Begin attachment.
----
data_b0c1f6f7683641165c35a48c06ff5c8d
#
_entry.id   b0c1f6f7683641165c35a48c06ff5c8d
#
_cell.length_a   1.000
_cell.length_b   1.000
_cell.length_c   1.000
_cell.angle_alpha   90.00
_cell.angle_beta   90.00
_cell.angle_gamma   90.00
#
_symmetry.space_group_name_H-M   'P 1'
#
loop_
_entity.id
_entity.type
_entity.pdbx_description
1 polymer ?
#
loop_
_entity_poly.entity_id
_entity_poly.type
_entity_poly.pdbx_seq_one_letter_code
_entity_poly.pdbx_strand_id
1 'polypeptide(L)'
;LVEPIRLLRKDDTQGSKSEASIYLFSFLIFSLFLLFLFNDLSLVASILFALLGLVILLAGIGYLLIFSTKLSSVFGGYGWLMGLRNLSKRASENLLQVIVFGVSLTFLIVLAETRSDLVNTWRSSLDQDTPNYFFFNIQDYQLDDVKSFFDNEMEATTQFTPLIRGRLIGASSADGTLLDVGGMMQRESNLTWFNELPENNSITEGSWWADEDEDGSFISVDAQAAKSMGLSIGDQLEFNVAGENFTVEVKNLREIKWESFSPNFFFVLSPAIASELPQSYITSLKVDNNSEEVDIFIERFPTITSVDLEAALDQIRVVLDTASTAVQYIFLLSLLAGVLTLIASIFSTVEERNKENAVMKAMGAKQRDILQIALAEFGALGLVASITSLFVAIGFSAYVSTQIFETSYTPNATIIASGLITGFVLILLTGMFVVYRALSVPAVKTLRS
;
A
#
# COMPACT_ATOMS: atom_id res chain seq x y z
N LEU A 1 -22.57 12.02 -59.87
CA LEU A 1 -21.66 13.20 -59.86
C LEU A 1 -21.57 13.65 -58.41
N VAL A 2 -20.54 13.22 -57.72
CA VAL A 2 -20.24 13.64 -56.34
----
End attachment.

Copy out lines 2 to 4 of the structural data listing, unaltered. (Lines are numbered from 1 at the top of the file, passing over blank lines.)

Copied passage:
#
_entry.id   b0c1f6f7683641165c35a48c06ff5c8d
#